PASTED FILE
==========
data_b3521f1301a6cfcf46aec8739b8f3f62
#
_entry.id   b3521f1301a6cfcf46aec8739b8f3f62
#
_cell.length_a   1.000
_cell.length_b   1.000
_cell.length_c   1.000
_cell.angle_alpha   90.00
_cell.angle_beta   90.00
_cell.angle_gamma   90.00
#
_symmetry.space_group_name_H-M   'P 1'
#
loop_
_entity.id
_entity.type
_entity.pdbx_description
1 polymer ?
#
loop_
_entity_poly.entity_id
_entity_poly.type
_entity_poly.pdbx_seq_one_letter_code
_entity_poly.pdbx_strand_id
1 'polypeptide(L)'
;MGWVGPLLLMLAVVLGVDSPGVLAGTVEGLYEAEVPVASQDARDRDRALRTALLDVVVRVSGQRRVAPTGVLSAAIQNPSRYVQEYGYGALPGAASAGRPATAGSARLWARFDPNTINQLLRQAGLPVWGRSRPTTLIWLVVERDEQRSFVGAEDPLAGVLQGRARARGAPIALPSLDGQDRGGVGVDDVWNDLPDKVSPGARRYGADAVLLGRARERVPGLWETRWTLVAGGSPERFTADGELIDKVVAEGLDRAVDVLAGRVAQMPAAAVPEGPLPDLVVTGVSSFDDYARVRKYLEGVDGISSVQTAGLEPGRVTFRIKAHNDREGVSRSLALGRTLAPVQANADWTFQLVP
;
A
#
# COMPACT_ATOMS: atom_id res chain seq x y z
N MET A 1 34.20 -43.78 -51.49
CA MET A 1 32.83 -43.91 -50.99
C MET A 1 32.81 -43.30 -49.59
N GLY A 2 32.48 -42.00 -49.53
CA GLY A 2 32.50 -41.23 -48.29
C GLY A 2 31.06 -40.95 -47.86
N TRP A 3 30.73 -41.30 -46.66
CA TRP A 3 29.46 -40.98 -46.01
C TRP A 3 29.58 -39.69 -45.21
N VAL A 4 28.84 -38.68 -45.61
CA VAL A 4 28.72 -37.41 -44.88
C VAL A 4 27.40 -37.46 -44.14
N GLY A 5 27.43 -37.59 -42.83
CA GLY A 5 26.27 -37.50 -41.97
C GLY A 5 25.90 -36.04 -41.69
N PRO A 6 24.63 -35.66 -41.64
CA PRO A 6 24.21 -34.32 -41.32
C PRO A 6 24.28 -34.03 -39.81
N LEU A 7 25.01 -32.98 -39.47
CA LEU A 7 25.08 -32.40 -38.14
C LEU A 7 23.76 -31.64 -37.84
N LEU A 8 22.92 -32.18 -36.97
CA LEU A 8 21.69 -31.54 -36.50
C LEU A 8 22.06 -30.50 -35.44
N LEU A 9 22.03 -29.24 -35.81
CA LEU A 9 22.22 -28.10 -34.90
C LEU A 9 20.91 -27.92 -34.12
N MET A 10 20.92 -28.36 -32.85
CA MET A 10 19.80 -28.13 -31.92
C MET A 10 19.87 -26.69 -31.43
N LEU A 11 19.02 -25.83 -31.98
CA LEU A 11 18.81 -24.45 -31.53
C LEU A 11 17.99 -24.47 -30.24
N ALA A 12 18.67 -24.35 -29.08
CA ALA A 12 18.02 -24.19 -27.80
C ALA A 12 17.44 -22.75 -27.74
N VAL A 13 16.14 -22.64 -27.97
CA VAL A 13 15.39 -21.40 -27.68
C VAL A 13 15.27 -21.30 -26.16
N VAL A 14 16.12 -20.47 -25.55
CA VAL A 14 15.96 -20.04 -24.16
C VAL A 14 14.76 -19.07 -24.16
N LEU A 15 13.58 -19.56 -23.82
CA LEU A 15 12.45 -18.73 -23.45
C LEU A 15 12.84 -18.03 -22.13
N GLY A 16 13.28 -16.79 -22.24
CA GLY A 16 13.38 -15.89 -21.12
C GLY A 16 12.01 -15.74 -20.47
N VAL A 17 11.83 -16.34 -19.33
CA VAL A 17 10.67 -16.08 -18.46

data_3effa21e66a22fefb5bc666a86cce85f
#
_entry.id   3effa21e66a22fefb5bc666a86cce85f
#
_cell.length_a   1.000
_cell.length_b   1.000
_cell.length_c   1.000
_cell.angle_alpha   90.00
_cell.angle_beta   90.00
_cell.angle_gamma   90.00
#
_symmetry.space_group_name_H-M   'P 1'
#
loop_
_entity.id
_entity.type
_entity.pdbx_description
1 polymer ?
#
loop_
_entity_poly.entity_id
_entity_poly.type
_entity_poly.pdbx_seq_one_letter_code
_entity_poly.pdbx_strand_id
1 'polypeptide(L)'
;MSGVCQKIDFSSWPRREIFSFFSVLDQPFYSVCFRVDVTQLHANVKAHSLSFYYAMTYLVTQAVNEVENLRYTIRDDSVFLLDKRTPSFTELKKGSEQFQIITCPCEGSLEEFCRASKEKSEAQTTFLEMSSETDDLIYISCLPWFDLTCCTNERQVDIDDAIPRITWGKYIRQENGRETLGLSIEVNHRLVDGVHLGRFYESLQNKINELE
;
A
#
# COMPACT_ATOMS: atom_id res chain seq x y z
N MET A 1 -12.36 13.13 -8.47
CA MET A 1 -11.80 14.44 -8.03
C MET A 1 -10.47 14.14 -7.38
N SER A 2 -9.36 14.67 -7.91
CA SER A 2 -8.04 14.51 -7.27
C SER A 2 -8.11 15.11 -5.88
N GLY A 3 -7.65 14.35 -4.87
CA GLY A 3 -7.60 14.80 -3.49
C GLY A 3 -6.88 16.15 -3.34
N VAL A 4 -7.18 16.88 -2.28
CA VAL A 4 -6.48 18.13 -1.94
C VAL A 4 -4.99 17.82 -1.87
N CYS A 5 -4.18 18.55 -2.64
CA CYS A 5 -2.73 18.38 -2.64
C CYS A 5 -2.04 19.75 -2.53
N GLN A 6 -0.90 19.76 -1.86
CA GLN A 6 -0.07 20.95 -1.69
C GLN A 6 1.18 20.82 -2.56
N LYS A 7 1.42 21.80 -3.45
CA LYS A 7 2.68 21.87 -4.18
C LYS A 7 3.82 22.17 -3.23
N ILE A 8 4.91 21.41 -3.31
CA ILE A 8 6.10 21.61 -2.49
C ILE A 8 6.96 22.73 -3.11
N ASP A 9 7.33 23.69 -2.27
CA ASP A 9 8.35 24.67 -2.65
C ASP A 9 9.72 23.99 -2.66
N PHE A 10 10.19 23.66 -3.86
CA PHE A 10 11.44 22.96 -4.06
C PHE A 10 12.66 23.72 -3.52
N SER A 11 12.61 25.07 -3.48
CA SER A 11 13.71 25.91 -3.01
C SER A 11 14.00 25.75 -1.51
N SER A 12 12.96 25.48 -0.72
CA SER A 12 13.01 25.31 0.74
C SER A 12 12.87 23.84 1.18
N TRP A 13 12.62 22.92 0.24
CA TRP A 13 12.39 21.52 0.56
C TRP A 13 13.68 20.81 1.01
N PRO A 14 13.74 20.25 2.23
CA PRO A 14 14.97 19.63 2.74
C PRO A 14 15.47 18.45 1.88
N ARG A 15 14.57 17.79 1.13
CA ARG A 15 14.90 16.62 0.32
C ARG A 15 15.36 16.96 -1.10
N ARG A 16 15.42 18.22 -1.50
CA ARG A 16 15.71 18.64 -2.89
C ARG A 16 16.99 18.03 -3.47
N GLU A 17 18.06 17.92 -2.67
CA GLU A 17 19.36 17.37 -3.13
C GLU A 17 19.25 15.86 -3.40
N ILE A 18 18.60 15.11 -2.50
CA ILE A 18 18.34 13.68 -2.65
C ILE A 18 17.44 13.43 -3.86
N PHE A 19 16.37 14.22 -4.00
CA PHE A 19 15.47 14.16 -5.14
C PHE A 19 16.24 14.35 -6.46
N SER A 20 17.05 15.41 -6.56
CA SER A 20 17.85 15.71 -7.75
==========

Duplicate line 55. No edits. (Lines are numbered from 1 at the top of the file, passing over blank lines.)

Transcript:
N LEU A 9 22.03 -29.24 -35.81